Safety advocates uneasy about striping bike lane across Steel Bridge onramp

Buffered Bike Lane with a bike symbol and arrow pointing forward
naito davis couch

New striping near the Steel Bridge at Naito will be done in the next few days.
(Image: Portland Bureau of Transportation)

Safety advocates are trying to balance enthusiasm for the city’s newly announced Naito bike lanes with concern over one key detail.

After nine years of delay, the plan to close the “Naito Gap” in the next few days drew joy from people like Reza Farhoodi, planning and transportation committee co-chair at the Pearl District Neighborhood Association and a member of the city’s Bicycle Advisory Committee. But Farhoodi said it would be a “terrible mistake” for the city not to use a right-turn arrow signal to protect bikes from right-turning autos as the bikes head north across the Steel Bridge onramp.

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Portland is finally closing the Naito Gap by converting a passing lane

Buffered Bike Lane with a bike symbol and arrow pointing forward
naito gap

This 1,500-foot stretch of NW Naito has been a barrier to biking between downtown and northwest Portland, but it’s about to change.
(Image: Google Street View)

After nine years of sometimes elaborate plans to connect NW Naito Parkway’s bike lanes north and south of the Steel Bridge, the city’s transportation bureau has found a way.

The secret: it’s removing an unnecessary passing lane in each direction between NW Davis and NW Ironside Terrace to create continuous bike lanes that will be, at their widest, 10 feet with a four-foot buffer.

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With $1.5 million proposal for Naito, Mayor puts money where his mouth is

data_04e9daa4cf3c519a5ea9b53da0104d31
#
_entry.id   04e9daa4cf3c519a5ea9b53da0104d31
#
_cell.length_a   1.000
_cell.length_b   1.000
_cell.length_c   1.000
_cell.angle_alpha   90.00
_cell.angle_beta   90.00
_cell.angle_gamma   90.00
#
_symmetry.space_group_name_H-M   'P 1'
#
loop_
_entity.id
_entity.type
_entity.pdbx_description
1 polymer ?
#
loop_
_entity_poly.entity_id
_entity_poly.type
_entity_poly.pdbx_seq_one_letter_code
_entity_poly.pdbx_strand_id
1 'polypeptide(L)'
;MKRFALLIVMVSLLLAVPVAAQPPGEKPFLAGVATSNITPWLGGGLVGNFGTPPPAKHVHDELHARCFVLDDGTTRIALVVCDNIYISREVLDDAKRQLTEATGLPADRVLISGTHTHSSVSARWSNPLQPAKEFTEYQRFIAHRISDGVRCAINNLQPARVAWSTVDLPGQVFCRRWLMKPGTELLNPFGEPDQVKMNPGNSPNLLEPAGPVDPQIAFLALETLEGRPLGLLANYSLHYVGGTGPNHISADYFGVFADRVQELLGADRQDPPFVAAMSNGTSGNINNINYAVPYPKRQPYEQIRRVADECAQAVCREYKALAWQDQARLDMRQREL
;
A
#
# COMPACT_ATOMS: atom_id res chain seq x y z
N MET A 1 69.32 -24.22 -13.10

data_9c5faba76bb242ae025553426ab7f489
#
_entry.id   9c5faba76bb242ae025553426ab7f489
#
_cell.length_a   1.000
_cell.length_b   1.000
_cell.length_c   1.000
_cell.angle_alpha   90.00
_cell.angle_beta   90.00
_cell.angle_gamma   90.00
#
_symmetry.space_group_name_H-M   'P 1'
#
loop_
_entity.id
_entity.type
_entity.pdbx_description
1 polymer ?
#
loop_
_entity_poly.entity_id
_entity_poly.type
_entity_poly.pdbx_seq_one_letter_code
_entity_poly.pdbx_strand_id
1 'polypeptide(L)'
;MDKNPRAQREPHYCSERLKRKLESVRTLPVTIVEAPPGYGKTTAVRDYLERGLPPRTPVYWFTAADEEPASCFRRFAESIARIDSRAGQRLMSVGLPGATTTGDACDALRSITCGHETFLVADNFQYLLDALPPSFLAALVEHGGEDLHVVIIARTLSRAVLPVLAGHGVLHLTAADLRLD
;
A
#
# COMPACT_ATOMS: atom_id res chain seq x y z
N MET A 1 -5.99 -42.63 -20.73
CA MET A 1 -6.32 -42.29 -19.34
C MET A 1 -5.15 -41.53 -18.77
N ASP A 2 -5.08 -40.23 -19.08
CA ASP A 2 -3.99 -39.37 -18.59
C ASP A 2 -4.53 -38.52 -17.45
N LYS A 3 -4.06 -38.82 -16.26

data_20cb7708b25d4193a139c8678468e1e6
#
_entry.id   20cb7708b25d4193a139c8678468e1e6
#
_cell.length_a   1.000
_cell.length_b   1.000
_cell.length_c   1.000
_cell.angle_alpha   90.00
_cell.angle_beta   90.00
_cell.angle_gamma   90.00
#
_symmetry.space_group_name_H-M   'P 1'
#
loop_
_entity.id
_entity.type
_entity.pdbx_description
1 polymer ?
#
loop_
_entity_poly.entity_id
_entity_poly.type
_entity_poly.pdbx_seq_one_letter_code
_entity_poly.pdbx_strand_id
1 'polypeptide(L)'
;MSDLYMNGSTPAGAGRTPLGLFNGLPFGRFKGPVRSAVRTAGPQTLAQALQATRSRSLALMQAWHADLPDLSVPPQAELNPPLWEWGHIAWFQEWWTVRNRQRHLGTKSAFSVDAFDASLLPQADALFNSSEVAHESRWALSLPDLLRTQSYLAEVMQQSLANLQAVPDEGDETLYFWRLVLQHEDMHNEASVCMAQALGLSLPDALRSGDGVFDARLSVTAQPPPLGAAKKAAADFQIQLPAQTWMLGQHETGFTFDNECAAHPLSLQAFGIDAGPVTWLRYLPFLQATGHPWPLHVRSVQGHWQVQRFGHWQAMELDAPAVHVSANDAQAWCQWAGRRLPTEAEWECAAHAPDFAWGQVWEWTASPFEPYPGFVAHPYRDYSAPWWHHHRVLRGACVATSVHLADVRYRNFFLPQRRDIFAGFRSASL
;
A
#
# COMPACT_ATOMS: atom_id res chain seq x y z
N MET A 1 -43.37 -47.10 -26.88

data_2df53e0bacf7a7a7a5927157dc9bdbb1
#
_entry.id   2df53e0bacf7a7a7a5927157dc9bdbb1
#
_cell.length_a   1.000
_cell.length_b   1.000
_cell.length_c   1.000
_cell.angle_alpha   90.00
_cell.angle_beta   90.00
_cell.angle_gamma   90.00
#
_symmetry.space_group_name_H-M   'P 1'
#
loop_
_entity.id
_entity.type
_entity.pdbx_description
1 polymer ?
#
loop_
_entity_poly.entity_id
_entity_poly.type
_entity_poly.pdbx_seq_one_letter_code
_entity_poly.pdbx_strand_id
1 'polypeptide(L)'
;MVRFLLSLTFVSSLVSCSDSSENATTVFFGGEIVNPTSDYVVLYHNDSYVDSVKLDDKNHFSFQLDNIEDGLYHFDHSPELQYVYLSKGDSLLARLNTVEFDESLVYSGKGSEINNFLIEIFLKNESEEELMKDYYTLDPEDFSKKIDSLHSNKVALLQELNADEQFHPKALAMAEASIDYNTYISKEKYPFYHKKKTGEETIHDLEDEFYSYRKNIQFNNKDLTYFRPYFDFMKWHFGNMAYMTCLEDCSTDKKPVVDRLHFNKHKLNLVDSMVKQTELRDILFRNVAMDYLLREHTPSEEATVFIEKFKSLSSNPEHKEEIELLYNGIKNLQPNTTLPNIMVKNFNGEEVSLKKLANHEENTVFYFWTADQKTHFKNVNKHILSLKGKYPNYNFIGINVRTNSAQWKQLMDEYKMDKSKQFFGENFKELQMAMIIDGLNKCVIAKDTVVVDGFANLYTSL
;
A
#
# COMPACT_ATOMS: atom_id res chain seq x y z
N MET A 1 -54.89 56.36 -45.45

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new bike lane on Naito

The existing bike lanes on Naito are outdated.
(Photo: J. Maus/BikePortland)

Portland Mayor Charlie Hales released his final proposed budget this morning and it includes funding for a project we’ve been hoping to see materialize for several years: improved access for biking on Naito Parkway. $1.46 million to be exact. It was one of 14 infrastructure projects and over $42 million in new spending he’s put on the table.

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How Portland wants to finally close the notorious Naito Gap

Buffered Bike Lane with a bike symbol and arrow pointing forward
naitocrossingmap

The project would build a new crossing of Naito, add bike lanes, realign the greenway path, and add railroad crossing safety features.
(Graphic: PBOT)

The “Naito gap” is one of the most glaring gaps in Portland’s vaunted bikeway network. Ever since Portland decided to take down a suspended overpass in 2003 (due to, ironically, safety concerns), the 120 feet across Naito Parkway between Waterfront Park and NW 1st Avenue has prevented people from walking and biking between Old Town/Chinatown and the Steel Bridge.

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City applies for funding of Flanders bikeway bridge, 70s Bikeway, and more

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redelectric

The Red Electric Trail, a dream for southwest neighborhood activists, could get over $600,000 in funding if a city grant request comes through.

City Council voted 5-0 yesterday to authorize grant applications for five major bikeway projects. The $9 million in grant requests would help the Bureau of Transportation fund a host of key projects, some of which have languished on lists and in the hearts of advocates for many years.

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A new bit of hope for fixing the ‘Naito Gap’